Ted Krapkat
537 posts
TimePosted 08/01/2014 02:55:02

re Carbon capture from a cement plant

Hello Can1043,

Thanks for the information.     To answer your questions;

(1)  In a normal suspension preheater/calciner kiln, supplying more than 60% of the total heat input to the calciner would most likely be disastrous. Since all of the necessary ingredients to produce clinker are present in exactly the right proportions and in a finely-divided state, there is always a delicate balance between calcination (900 -1050C) and clinkerisation (>1150C).

As long as the endothermic calcination reaction is absorbing heat, the hot meal does not reach a sufficient temperature to melt and form clinker. However, as soon as there is more than enough heat to balance the calcination reaction, there is the likelihood of a large temperature increase and the very real danger of producing clinker in the calciner.

Such an outcome would be catastrophic. The calciner, bottom cyclones and/or kiln inlet would become totally blocked by a mass of clinker that would take days or weeks to jack-hammer out.

However, in your proposed process such an outcome would be highly unlikely since you are only calcining relatively pure limestone, so there is little danger of producing clinker in the calciner.

(2)   Yes, without a preheater/calciner, a longer kiln would be required to ensure preliminary belite formation. But this would be a backward step for the cement industry. In the past, kilns were much longer and thermally inefficient. The innovation of suspension preheaters and pre-calciners allowed the kiln to be shortened and significantly lowered the specific heat consumption (MJ/t clinker), cutting production costs dramatically. These days cost effectiveness is absolutely essential for the survival of a cement plant, so my guess is that, in the foreseeable future at least,  it will be almost impossible to convince cement producers to go back to longer kilns.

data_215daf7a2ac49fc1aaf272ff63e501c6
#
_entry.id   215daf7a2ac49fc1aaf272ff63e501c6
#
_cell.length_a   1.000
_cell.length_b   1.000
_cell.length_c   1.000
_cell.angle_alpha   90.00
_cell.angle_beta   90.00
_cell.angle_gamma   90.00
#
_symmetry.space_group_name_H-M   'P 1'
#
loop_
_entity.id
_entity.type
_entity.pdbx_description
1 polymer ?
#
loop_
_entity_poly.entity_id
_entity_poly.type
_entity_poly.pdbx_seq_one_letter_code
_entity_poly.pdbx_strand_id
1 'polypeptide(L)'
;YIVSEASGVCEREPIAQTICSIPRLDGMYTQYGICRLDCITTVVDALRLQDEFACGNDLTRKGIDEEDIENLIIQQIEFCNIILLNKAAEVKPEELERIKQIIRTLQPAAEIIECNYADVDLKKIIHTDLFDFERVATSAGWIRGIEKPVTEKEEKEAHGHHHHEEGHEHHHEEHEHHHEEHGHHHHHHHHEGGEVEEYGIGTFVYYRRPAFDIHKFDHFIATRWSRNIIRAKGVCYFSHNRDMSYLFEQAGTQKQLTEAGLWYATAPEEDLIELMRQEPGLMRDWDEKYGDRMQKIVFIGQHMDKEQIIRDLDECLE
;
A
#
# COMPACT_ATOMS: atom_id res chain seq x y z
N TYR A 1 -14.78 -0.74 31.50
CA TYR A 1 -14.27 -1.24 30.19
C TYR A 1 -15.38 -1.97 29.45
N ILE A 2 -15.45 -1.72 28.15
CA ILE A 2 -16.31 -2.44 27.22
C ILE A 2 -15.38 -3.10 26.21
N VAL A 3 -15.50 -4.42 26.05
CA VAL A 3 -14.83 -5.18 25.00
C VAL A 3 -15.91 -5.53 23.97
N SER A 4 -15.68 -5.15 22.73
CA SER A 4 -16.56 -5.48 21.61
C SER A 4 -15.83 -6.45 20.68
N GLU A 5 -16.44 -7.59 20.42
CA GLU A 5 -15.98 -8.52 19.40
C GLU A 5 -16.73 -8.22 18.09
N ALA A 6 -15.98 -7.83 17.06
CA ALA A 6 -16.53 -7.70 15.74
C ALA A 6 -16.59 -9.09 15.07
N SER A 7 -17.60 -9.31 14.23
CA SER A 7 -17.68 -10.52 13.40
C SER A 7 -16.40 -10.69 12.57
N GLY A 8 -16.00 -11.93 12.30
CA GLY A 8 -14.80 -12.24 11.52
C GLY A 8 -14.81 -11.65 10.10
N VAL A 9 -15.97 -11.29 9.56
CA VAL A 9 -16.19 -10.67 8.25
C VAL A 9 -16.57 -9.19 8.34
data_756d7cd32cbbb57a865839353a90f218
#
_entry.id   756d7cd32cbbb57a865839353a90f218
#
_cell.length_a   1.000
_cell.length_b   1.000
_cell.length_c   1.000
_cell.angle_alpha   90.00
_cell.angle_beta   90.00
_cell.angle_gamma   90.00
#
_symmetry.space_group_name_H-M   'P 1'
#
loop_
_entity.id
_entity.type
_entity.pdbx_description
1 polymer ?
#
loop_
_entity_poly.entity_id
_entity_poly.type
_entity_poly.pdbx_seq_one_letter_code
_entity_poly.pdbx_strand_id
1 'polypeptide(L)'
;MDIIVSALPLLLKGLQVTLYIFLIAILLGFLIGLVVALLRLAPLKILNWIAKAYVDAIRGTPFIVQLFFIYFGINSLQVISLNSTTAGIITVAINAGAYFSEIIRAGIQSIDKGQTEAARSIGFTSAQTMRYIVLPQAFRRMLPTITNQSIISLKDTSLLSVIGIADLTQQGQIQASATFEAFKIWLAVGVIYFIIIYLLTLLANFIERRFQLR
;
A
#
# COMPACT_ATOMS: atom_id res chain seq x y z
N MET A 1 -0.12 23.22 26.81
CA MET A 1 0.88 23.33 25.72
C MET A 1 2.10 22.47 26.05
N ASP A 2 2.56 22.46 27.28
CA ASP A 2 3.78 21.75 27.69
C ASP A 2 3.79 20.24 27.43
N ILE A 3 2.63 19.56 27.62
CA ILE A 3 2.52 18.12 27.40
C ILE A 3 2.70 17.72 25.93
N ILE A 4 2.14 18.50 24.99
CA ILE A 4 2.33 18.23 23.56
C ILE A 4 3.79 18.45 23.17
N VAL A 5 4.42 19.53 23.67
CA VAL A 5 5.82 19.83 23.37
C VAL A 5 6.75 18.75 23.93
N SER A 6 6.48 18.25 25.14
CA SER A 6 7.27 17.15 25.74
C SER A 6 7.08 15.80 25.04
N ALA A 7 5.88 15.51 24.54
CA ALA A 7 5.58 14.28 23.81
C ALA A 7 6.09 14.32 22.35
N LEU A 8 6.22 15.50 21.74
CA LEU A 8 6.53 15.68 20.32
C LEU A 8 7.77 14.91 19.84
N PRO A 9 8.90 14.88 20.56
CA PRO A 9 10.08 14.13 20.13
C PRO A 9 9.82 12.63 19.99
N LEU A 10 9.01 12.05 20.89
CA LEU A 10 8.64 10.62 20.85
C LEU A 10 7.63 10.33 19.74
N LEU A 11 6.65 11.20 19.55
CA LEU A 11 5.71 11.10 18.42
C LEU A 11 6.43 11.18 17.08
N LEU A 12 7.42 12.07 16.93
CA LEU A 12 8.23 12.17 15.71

You mentioned longer kiln residence times as an alternative solution. Unfortunately material residence time within the kiln has both production and quality implications which, again, would be costly to solve.

I wish you well with your project and if you have any technical questions regarding cement manufacture or process chemistry etc. I would be only too happy to answer them if I can..




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84 posts
TimePosted 08/01/2014 03:17:59
Silastman says

re Carbon capture from a cement plant

I agree with Ted. The benefits of your proposal are not clear, the disadvantages are obvious. I advise you to consider the option of a single flow in fluidized bed. In fluidized bed ratio solid/gas more than in ciclon. Thus in the fluidized bed you will get a higher concentration of CO2 & in the single flow will be gases from the decomposition of the CaCO3 and from burning fuel.



5 posts
TimePosted 08/01/2014 13:52:44
can1043 says

re Carbon capture from a cement plant

Dear Ted and Silastman,

Thanks for the replies. In order to explain the proposed design and its benefits in details, I tried to attached couple of schematic diagrams with mass and energy balances but it did not allow me to upload a zip file. Please find the file here  https://www.dropbox.com/s/al05mz31mc54uir/D_Ozcan.zip . The zip-file is confidential and password protected so if you can send me an email to shareonly_cemnet@outlook.com I will send you the password asap.

I did proper mass and energy balances considering all major reactions in a cement plant. The CFB calciner temperature is set to 930 C rather than 915 C in the reference plant, and complete calcination is assumed. Thus, temperature never reaches over 930 C in the calciner of proposed system. The CaO from the calciner is mixed with clay and then fed to the kiln. The temperature of CaO+clay mixture is 845 C. The hot solid particles are circulated between the calciner and an external combustor which operates at 1050 C. The heat requirement in the calciner is met by hot solid (CaO) from the combustor. Therefore, the gas stream from the calciner only contains CO2 in pure form.

If you have any time to give your comments on the attached schematic diagram, I would appreciate. The benefit is high concentrated CO2 removal from calcination of limestone, 56% avoidance without a CO2 capture unit. I am willing to discuss disadvantages of the system as well as suggestions from you, by respecting your experience.Thanks.